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Ann Arbor — It’s almost a given that the mustachioed mug of defensive coordinator Don Brown will grace the screen of nearly every Michigan football broadcast.

The crew’s color analyst might mention defensive line coach Greg Mattison and his exceptional work with the team’s unforgiving pass rush. And then there’s all the talk about former Florida head man Jim McElwain, who has the team’s receiving corps firing on all cylinders.

But it’s first-year tight ends coach Sherrone Moore, who head coach Jim Harbaugh on Monday called one of the “rising stars of the profession,” who's subtly detailing an important spoke in the wheel of Michigan’s rolling offense.

Tight ends Zach Gentry, Sean McKeon and Nick Eubanks all have expanded their roles as blockers under Moore — an important duty with a dual-threat quarterback like Shea Patterson under center.

 “We hit a point early in the season early in the season where we just felt like there was a better understanding of the offense up front,” Gentry said.

Moore took the job at Michigan in January after a four-year stint as the tight ends coach at Central Michigan. McKeon said his new position coach has emphasized the importance of learning the offense inside and out.

“We kind of do have to know everything that’s going on in the offense,” McKeon said. “Shifts, formations, all that stuff. I think we’re really asked to do it all, and I think me, Zach and Nick have done a great job this year of understanding that and doing our jobs.”

McKeon said Moore’s instruction has allowed the unit to worry less about the variables of Patterson’s decision-making.

“(Moore is) just a really intelligent guy,” he said. “We know QB reads so we know what Shea’s thinking, we know what the O-line’s doing every play.”

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If anybody could attest to the group’s improvement in protecting Patterson and the running backs, it’s McKeon. Harbaugh said when it comes to holding off defenders, “there’s just nobody better” than his junior tight end.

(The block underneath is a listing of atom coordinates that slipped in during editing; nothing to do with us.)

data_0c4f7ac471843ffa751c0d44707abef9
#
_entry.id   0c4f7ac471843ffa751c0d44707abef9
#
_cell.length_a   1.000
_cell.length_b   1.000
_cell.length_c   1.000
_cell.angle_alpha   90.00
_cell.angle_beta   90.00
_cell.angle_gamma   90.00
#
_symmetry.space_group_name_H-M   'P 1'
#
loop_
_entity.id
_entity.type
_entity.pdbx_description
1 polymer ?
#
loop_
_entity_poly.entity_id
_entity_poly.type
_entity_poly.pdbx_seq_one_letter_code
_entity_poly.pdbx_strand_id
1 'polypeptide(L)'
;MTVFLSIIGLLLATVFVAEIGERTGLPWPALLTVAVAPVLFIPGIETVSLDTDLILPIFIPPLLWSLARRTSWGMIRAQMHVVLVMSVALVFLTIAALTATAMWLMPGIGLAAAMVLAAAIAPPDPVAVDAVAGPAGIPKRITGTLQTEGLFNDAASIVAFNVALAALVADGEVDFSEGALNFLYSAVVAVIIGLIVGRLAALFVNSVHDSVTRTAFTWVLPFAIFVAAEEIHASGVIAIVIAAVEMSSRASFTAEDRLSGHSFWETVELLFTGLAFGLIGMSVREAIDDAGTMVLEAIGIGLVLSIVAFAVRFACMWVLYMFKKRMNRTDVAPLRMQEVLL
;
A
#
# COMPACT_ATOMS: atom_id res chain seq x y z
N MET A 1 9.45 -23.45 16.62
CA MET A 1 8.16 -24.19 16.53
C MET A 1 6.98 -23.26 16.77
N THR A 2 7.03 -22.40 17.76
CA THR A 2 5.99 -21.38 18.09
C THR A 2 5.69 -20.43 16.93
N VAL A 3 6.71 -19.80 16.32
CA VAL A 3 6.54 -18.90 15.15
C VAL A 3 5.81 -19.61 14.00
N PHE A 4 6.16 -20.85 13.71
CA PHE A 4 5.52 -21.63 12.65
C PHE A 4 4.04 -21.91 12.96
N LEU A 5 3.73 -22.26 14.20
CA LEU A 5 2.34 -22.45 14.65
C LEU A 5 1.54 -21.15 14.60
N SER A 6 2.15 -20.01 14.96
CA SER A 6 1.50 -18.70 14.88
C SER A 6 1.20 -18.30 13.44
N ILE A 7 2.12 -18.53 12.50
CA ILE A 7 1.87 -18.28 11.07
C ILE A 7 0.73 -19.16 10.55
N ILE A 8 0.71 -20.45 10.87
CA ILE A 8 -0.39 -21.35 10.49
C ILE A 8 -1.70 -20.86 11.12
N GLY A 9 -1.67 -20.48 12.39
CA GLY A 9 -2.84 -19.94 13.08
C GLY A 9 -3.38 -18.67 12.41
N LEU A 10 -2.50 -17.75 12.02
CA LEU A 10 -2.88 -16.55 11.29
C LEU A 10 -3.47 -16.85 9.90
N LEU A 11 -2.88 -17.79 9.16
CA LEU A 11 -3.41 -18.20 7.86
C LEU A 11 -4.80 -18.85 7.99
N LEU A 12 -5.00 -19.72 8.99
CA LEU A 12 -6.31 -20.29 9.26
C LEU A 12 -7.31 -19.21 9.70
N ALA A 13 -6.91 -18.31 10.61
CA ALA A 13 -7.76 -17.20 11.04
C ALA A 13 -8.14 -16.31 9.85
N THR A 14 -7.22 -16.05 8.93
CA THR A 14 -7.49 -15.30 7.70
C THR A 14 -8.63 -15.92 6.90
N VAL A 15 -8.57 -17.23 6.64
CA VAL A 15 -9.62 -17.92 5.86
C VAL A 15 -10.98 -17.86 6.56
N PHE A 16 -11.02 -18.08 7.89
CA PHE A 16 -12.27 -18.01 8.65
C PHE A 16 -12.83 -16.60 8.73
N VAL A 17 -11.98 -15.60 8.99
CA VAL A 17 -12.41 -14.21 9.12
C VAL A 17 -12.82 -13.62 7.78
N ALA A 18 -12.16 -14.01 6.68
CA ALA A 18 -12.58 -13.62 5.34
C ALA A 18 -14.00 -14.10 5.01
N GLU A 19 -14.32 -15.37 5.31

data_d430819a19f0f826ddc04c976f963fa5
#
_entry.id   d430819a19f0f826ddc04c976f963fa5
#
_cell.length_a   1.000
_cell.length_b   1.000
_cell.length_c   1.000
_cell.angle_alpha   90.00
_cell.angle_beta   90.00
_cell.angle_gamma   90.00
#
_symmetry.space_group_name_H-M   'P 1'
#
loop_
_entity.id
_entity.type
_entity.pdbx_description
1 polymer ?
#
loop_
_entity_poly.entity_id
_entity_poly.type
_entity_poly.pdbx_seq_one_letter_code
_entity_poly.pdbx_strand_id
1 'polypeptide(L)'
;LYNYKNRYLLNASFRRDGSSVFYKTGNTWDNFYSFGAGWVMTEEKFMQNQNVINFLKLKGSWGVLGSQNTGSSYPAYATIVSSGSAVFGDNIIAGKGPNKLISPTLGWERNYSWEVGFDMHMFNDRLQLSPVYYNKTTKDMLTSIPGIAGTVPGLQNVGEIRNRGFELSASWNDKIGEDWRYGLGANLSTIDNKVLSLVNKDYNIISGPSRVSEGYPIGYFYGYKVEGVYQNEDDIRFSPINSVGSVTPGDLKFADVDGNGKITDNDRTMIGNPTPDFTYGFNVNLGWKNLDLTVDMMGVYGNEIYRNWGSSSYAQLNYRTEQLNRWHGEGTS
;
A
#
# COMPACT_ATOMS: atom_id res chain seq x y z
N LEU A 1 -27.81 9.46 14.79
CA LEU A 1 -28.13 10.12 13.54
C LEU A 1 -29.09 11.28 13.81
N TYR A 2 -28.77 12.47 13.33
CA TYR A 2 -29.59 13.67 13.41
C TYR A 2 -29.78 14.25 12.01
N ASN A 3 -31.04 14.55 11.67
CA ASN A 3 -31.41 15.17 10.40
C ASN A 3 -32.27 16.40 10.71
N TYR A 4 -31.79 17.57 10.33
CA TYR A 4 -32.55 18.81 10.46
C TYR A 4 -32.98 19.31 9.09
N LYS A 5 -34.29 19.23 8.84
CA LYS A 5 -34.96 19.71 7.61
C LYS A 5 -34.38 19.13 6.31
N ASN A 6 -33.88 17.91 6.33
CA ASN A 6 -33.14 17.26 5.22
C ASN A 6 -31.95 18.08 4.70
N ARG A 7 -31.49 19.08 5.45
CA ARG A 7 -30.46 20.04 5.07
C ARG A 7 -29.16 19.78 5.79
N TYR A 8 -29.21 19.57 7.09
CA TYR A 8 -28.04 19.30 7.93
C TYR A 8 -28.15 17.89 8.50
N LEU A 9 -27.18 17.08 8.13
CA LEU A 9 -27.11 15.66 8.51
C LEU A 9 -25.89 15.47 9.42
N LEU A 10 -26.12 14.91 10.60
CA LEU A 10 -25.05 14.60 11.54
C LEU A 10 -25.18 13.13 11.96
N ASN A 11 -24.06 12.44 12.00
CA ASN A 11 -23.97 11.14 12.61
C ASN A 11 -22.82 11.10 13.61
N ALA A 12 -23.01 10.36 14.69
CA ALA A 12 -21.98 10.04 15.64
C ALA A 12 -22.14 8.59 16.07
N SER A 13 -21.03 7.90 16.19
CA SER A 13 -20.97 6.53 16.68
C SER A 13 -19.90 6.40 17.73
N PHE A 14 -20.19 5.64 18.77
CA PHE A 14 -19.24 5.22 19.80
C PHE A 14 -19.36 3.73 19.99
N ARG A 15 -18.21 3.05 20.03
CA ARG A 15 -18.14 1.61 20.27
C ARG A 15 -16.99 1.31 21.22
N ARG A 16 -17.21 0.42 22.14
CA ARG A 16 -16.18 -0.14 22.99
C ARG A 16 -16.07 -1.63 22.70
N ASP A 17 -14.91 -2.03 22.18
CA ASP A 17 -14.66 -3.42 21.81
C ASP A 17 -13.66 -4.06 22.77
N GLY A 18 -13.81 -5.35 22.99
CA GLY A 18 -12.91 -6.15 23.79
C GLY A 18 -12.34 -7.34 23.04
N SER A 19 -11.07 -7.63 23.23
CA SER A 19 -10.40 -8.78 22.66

“He can block defensive linemen, he can block linebackers, he can block safeties,” Harbaugh added. “He’s able to be engaged with the (defender) and shift his backside — not even seeing where the running back’s going, but knowing where the running back’s going.”

Gentry and McKeon were the Wolverines’ second- and third-leading receivers in 2017, respectively. While Gentry has kept up the pace this year with 28 catches for 392 yards, McKeon has caught just 11 passes through 10 games as a result of his increased use in run and pass protection.

But with No. 4 Michigan heading into its matchup Saturday with Indiana as a master of its own destiny, it’s clear McKeon doesn’t really care.

Protecting his teammates is what he hangs his hat on.

“I take a lot of pride in blocking, especially for Shea and Karan (Higdon) and Chris (Evans),” McKeon said. “Just trying to spring them free, let them make big plays for us.”

Michigan Football Awards show tickets

There will be a new format for the annual football banquet that will still be presented by the U-M Club of Greater Detroit. The Michigan Football Awards Show take place Dec. 9, at Crisler Center. Doors will open at 2 p.m. and the awards show will start at 3.

The event will feature the awarding of the team’s annual honors and recognize the senior football players with the presentation of their awards and coveted M rings.

Tickets for the event can be purchased for $15 in the lower level of the arena and $10 in the upper level. Michigan students will be assessed a fee of $5 per ticket.

Following is the ticket sales timeline:

►Thursday, Nov. 15 at 8:30 a.m. – 200-plus point members eligible to purchase

►Friday, Nov. 16 at 8:30 a.m. – 1-plus point members eligible to purchase

►Sunday, Nov. 18 – student email and tickets eligible to purchase

►Monday, Nov. 19 at 8:30 a.m. – general public eligible to purchase

Nolan Bianchi is a freelance writer.

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